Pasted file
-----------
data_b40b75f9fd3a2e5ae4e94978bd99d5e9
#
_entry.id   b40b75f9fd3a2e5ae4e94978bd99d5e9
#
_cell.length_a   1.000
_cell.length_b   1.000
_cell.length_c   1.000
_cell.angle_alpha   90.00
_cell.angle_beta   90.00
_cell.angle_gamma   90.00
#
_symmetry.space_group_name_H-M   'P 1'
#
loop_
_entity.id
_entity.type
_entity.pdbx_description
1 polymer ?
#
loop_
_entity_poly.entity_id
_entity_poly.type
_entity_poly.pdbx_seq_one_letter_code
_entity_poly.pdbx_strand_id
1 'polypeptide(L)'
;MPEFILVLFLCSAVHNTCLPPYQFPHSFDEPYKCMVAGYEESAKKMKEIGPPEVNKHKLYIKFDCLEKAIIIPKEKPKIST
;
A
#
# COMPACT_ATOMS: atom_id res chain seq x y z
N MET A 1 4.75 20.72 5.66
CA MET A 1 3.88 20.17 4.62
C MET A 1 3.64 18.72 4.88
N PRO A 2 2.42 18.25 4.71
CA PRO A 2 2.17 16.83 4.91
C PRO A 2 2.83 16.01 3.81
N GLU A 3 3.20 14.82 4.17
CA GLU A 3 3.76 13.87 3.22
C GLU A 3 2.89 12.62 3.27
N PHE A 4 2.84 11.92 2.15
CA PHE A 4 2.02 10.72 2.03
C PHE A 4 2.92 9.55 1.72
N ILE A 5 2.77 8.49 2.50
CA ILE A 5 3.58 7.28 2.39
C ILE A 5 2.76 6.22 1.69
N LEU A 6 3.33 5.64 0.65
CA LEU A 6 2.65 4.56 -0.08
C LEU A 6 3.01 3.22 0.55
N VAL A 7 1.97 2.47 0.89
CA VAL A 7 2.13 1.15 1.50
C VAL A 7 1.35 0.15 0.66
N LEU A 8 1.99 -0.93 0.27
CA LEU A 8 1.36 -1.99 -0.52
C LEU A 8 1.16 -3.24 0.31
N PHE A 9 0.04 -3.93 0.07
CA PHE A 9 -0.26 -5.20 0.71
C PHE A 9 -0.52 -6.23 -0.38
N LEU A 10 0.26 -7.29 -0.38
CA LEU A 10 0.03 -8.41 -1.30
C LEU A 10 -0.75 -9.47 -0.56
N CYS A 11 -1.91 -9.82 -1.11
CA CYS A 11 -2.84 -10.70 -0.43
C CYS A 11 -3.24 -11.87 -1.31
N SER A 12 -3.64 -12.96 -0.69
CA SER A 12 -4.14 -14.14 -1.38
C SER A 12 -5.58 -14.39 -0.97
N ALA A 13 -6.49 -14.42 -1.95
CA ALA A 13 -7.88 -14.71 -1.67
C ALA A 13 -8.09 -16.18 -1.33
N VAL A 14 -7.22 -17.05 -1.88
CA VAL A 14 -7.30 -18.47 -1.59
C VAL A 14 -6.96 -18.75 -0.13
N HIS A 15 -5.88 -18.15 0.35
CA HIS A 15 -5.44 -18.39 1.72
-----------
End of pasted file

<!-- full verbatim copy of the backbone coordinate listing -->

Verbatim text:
data_b40b75f9fd3a2e5ae4e94978bd99d5e9
#
_entry.id   b40b75f9fd3a2e5ae4e94978bd99d5e9
#
_cell.length_a   1.000
_cell.length_b   1.000
_cell.length_c   1.000
_cell.angle_alpha   90.00
_cell.angle_beta   90.00
_cell.angle_gamma   90.00
#
_symmetry.space_group_name_H-M   'P 1'
#
loop_
_entity.id
_entity.type
_entity.pdbx_description
1 polymer ?
#
loop_
_entity_poly.entity_id
_entity_poly.type
_entity_poly.pdbx_seq_one_letter_code
_entity_poly.pdbx_strand_id
1 'polypeptide(L)'
;MPEFILVLFLCSAVHNTCLPPYQFPHSFDEPYKCMVAGYEESAKKMKEIGPPEVNKHKLYIKFDCLEKAIIIPKEKPKIST
;
A
#
# COMPACT_ATOMS: atom_id res chain seq x y z
N MET A 1 4.75 20.72 5.66
CA MET A 1 3.88 20.17 4.62
C MET A 1 3.64 18.72 4.88
N PRO A 2 2.42 18.25 4.71
CA PRO A 2 2.17 16.83 4.91
C PRO A 2 2.83 16.01 3.81
N GLU A 3 3.20 14.82 4.17
CA GLU A 3 3.76 13.87 3.22
C GLU A 3 2.89 12.62 3.27
N PHE A 4 2.84 11.92 2.15
CA PHE A 4 2.02 10.72 2.03
C PHE A 4 2.92 9.55 1.72
N ILE A 5 2.77 8.49 2.50
CA ILE A 5 3.58 7.28 2.39
C ILE A 5 2.76 6.22 1.69
N LEU A 6 3.33 5.64 0.65
CA LEU A 6 2.65 4.56 -0.08
C LEU A 6 3.01 3.22 0.55
N VAL A 7 1.97 2.47 0.89
CA VAL A 7 2.13 1.15 1.50
C VAL A 7 1.35 0.15 0.66
N LEU A 8 1.99 -0.93 0.27
CA LEU A 8 1.36 -1.99 -0.52
C LEU A 8 1.16 -3.24 0.31
N PHE A 9 0.04 -3.93 0.07
CA PHE A 9 -0.26 -5.20 0.71
C PHE A 9 -0.52 -6.23 -0.38
N LEU A 10 0.26 -7.29 -0.38
CA LEU A 10 0.03 -8.41 -1.30
C LEU A 10 -0.75 -9.47 -0.56
N CYS A 11 -1.91 -9.82 -1.11
CA CYS A 11 -2.84 -10.70 -0.43
C CYS A 11 -3.24 -11.87 -1.31
N SER A 12 -3.64 -12.96 -0.69
CA SER A 12 -4.14 -14.14 -1.38
C SER A 12 -5.58 -14.39 -0.97
N ALA A 13 -6.49 -14.42 -1.95
CA ALA A 13 -7.88 -14.71 -1.67
C ALA A 13 -8.09 -16.18 -1.33
N VAL A 14 -7.22 -17.05 -1.88
CA VAL A 14 -7.30 -18.47 -1.59
C VAL A 14 -6.96 -18.75 -0.13
N HIS A 15 -5.88 -18.15 0.35
CA HIS A 15 -5.44 -18.39 1.72